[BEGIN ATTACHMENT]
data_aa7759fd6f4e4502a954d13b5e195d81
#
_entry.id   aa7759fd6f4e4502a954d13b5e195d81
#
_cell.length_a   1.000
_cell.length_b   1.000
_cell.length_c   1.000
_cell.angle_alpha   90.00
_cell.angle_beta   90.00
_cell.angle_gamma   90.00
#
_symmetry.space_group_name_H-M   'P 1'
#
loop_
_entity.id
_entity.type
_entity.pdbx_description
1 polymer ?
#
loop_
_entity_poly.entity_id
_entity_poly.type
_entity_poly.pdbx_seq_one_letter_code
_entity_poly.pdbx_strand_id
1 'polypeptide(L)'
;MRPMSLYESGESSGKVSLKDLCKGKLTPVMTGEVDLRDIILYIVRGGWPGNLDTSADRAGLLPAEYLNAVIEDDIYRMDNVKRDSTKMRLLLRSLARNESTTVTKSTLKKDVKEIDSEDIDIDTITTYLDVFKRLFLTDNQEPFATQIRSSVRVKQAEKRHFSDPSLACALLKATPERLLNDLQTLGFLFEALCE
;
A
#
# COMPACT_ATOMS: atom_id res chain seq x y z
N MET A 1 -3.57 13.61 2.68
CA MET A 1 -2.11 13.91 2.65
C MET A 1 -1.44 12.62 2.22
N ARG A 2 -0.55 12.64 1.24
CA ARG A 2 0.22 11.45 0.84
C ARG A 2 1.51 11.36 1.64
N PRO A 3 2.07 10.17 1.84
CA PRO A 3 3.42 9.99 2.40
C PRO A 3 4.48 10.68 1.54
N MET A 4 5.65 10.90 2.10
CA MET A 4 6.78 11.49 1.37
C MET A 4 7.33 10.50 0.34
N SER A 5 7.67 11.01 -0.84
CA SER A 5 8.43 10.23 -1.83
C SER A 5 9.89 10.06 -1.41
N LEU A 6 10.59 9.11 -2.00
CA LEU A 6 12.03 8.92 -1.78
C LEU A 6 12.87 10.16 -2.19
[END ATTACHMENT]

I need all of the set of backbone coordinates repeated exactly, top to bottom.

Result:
data_aa7759fd6f4e4502a954d13b5e195d81
#
_entry.id   aa7759fd6f4e4502a954d13b5e195d81
#
_cell.length_a   1.000
_cell.length_b   1.000
_cell.length_c   1.000
_cell.angle_alpha   90.00
_cell.angle_beta   90.00
_cell.angle_gamma   90.00
#
_symmetry.space_group_name_H-M   'P 1'
#
loop_
_entity.id
_entity.type
_entity.pdbx_description
1 polymer ?
#
loop_
_entity_poly.entity_id
_entity_poly.type
_entity_poly.pdbx_seq_one_letter_code
_entity_poly.pdbx_strand_id
1 'polypeptide(L)'
;MRPMSLYESGESSGKVSLKDLCKGKLTPVMTGEVDLRDIILYIVRGGWPGNLDTSADRAGLLPAEYLNAVIEDDIYRMDNVKRDSTKMRLLLRSLARNESTTVTKSTLKKDVKEIDSEDIDIDTITTYLDVFKRLFLTDNQEPFATQIRSSVRVKQAEKRHFSDPSLACALLKATPERLLNDLQTLGFLFEALCE
;
A
#
# COMPACT_ATOMS: atom_id res chain seq x y z
N MET A 1 -3.57 13.61 2.68
CA MET A 1 -2.11 13.91 2.65
C MET A 1 -1.44 12.62 2.22
N ARG A 2 -0.55 12.64 1.24
CA ARG A 2 0.22 11.45 0.84
C ARG A 2 1.51 11.36 1.64
N PRO A 3 2.07 10.17 1.84
CA PRO A 3 3.42 9.99 2.40
C PRO A 3 4.48 10.68 1.54
N MET A 4 5.65 10.90 2.10
CA MET A 4 6.78 11.49 1.37
C MET A 4 7.33 10.50 0.34
N SER A 5 7.67 11.01 -0.84
CA SER A 5 8.43 10.23 -1.83
C SER A 5 9.89 10.06 -1.41
N LEU A 6 10.59 9.11 -2.00
CA LEU A 6 12.03 8.92 -1.78
C LEU A 6 12.87 10.16 -2.19